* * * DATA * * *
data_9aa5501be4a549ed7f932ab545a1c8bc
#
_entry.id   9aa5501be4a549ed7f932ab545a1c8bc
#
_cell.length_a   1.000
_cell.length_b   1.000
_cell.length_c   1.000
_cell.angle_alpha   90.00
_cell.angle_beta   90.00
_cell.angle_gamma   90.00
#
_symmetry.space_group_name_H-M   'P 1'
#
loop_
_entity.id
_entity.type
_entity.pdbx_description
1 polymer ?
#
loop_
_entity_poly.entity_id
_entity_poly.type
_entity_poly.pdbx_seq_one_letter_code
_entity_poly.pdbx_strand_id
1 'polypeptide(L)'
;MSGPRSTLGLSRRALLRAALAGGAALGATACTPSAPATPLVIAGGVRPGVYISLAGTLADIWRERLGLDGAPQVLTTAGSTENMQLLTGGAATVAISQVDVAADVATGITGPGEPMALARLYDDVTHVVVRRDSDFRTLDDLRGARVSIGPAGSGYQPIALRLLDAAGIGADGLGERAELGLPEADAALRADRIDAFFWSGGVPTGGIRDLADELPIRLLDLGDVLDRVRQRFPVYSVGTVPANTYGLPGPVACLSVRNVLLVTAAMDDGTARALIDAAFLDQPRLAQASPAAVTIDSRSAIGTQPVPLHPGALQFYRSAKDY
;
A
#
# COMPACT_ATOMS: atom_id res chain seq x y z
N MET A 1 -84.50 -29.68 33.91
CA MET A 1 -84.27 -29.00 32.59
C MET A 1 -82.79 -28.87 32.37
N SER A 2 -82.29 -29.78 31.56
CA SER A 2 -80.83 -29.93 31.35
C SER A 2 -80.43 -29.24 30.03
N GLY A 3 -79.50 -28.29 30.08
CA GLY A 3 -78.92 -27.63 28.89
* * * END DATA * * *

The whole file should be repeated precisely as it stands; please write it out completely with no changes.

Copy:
data_9aa5501be4a549ed7f932ab545a1c8bc
#
_entry.id   9aa5501be4a549ed7f932ab545a1c8bc
#
_cell.length_a   1.000
_cell.length_b   1.000
_cell.length_c   1.000
_cell.angle_alpha   90.00
_cell.angle_beta   90.00
_cell.angle_gamma   90.00
#
_symmetry.space_group_name_H-M   'P 1'
#
loop_
_entity.id
_entity.type
_entity.pdbx_description
1 polymer ?
#
loop_
_entity_poly.entity_id
_entity_poly.type
_entity_poly.pdbx_seq_one_letter_code
_entity_poly.pdbx_strand_id
1 'polypeptide(L)'
;MSGPRSTLGLSRRALLRAALAGGAALGATACTPSAPATPLVIAGGVRPGVYISLAGTLADIWRERLGLDGAPQVLTTAGSTENMQLLTGGAATVAISQVDVAADVATGITGPGEPMALARLYDDVTHVVVRRDSDFRTLDDLRGARVSIGPAGSGYQPIALRLLDAAGIGADGLGERAELGLPEADAALRADRIDAFFWSGGVPTGGIRDLADELPIRLLDLGDVLDRVRQRFPVYSVGTVPANTYGLPGPVACLSVRNVLLVTAAMDDGTARALIDAAFLDQPRLAQASPAAVTIDSRSAIGTQPVPLHPGALQFYRSAKDY
;
A
#
# COMPACT_ATOMS: atom_id res chain seq x y z
N MET A 1 -84.50 -29.68 33.91
CA MET A 1 -84.27 -29.00 32.59
C MET A 1 -82.79 -28.87 32.37
N SER A 2 -82.29 -29.78 31.56
CA SER A 2 -80.83 -29.93 31.35
C SER A 2 -80.43 -29.24 30.03
N GLY A 3 -79.50 -28.29 30.08
CA GLY A 3 -78.92 -27.63 28.89